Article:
The Real Alternative

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“I’m a – – – – Starboy”

Okay. I like this song. I like it a lot. I’m not sure if I like the censored version better than the uncensored. I mean, I am all for freedom of expression. Even as a Christian, I am not against the artist who put a cross in a bottle of urine (can’t remember the name offhand, and don’t really care to). On some level, that “art” might mean something worthwhile to someone.

Usually, I deplore censorship.

However, this tune raises some interesting questions.

The two main contentious words are the N-word and the MF-word (be forewarned if you follow the links from the above tweet).

So why can The Weeknd ft. Daft Punk can use these words, get about a billion hits at YouTube but if little ‘ol me were to use these words in this here blog, I’d run the risk of being sued?

Double standard?

As for the censored vs. uncensored versions, I admit that while out the other night with my FM/MP3 player, I really liked hearing the censored version on FM. Cutting out the heavy stuff just made it more spiritual.

Hearing the word “Starboy” after a string of synced scratches instead of the MF-word made the whole experience far more transcendent. Walking along a moderately busy road, I could almost envision that Star Child in 2001: A Space Odyssey watching over us, making sure we don’t blast ourselves to hell.

So what’s the story? Should this tune be “cleaned up” for radio?

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 China bans online videos showing homosexuality, affairs (


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Religion and censorship – An ever-changing line?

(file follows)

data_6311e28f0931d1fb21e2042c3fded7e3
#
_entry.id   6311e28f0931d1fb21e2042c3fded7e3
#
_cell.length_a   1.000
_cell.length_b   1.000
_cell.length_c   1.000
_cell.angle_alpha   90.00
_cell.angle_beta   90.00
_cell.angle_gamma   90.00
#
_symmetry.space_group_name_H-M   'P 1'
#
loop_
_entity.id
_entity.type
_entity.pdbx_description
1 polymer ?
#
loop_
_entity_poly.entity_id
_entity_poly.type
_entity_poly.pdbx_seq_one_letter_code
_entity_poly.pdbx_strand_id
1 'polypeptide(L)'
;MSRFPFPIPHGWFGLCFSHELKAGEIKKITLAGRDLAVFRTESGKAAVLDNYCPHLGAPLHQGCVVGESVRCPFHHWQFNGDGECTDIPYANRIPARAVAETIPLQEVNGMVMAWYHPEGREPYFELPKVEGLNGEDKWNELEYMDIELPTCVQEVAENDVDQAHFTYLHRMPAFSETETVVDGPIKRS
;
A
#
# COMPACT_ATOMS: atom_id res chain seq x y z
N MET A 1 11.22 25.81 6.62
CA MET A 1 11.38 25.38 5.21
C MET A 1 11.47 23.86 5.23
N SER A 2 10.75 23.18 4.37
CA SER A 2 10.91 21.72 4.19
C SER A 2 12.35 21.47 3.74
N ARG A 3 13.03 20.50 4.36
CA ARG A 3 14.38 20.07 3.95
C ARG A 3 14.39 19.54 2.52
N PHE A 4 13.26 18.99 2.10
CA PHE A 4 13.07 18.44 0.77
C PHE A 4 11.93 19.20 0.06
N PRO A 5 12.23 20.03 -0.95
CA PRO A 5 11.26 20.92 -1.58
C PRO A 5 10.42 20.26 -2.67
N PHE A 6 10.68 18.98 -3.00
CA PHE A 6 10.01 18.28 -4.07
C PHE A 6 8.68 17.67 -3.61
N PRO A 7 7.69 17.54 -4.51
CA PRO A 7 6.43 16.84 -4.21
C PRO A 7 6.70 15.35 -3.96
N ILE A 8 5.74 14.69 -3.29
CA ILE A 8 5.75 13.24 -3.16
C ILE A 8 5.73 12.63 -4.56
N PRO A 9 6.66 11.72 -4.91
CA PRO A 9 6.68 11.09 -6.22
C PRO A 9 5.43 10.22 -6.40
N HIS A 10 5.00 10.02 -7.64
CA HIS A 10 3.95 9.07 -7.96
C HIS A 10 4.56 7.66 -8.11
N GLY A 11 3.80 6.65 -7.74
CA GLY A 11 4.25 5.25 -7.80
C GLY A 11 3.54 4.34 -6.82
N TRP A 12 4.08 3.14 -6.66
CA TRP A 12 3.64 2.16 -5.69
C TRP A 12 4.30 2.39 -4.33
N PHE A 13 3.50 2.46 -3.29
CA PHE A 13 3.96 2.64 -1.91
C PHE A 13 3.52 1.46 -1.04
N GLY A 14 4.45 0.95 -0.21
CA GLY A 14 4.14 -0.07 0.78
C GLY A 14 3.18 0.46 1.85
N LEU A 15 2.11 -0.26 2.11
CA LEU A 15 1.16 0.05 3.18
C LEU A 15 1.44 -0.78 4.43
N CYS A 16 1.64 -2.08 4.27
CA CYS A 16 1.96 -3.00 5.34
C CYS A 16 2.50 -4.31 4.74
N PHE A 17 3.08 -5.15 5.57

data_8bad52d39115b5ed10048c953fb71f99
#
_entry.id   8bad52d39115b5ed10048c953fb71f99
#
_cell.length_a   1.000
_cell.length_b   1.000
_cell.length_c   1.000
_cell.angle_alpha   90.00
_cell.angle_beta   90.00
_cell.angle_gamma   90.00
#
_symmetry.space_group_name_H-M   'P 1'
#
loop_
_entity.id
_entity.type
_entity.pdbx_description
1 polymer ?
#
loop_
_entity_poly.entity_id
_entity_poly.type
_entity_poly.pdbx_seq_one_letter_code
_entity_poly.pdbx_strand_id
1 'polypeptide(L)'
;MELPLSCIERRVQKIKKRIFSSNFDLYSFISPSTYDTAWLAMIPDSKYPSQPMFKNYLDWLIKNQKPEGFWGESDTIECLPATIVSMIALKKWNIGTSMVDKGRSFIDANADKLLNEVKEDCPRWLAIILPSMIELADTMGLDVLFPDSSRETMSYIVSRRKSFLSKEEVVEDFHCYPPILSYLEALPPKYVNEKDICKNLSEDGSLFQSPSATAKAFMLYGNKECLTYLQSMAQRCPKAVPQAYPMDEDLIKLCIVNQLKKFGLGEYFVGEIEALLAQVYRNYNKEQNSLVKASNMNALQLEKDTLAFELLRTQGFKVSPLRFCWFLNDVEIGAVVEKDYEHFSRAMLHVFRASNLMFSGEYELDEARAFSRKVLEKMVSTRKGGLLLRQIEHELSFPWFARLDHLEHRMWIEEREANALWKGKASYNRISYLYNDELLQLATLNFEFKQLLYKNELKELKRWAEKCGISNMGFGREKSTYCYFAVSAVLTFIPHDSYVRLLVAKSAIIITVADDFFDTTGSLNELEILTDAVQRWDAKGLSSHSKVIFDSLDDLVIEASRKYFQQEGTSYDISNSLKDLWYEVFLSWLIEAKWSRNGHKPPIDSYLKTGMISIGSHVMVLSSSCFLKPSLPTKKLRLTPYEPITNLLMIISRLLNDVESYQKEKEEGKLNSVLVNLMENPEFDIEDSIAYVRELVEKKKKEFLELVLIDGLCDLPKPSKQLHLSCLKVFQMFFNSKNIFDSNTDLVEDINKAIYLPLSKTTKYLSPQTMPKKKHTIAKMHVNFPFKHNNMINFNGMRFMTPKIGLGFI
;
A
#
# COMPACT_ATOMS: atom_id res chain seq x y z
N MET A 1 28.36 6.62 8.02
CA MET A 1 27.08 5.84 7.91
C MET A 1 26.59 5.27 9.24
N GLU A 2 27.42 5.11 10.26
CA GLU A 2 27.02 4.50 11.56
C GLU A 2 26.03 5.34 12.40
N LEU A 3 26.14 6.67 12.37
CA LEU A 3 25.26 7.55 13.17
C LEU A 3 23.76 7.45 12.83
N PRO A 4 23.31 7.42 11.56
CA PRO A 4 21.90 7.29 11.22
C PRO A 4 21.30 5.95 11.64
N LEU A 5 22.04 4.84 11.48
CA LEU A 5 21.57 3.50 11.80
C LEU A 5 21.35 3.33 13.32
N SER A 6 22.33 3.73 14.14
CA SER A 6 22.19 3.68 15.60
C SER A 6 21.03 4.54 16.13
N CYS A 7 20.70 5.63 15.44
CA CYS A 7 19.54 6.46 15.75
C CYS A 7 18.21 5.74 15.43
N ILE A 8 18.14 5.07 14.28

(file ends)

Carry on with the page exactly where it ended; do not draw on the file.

Mike Myers’ upcoming film The Love Guru has mobilized religious groups who, from watching the trailer, feel that its content might be inappropriate and insulting.

This raises an important question for free, democratic societies, one that sociologists have been talking about for decades:

At what point does freedom of expression conflict with the right to not be harmed by others?

Put differently, can individuals be entirely free while belonging to a society which by definition requires some kind of functional inter-dependence and mutual respect?

This has been a thorny issue at times. One only has to remember artists like Andres Serrano who depicted Jesus Christ through extremely unsavory imagery in his photograph, Piss Christ.

To complicate matters, interest group ‘A’ might claim that interest group ‘B’ never really respected ‘A’ in the first place. Does not ‘A’ have a right to talk back, as it were?

Moral guidelines and respectful discretion seem to be an ever-changing scenario. What was utterly scandalous in the early 1960s, for instance, is usually regarded as humorous today.

And sometimes we see a complete moral reversal, as with the rock group The Rolling Stones. Initially regarded as the bad boys of Rock and Roll, a sort of dark flipside to the much beloved Beatles, The Stones’ frontman Mick Jagger is now a bona fide ‘Sir,’ knighted by the Queen.

The Polish sociologist Zygmunt Bauman once wrote in Socialism: The Active Utopia that

There is nothing in the nature of freedom as such, or in the nature of equality as such, to safeguard their consonance and prevent their conflict.†

But Bauman’s view seems to be missing something and, perhaps, a bit pessimistic. Liberal democracies aren’t just cold machines to wind up and watch unfold like clockwork. Nor are they like freakish, random chemistry experiments made by children. Rather, they’re organic processes informed by the dialogue that arises from concerned, qualified and well-meaning individuals.

At least, they should be.

The answer to The Love Guru controversy will hopefully work out as it should. It will take respectful dialogue and, perhaps, even prayer for the right choices to be made by all concerned parties.

The Love Guru Trailer


†Bauman, Zygmunt, Socialism: The Active Utopia, London: Allen & Unwin Ltd., 1976, p. 52.

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“Religion and censorship – An ever-changing line?” © Michael Clark.
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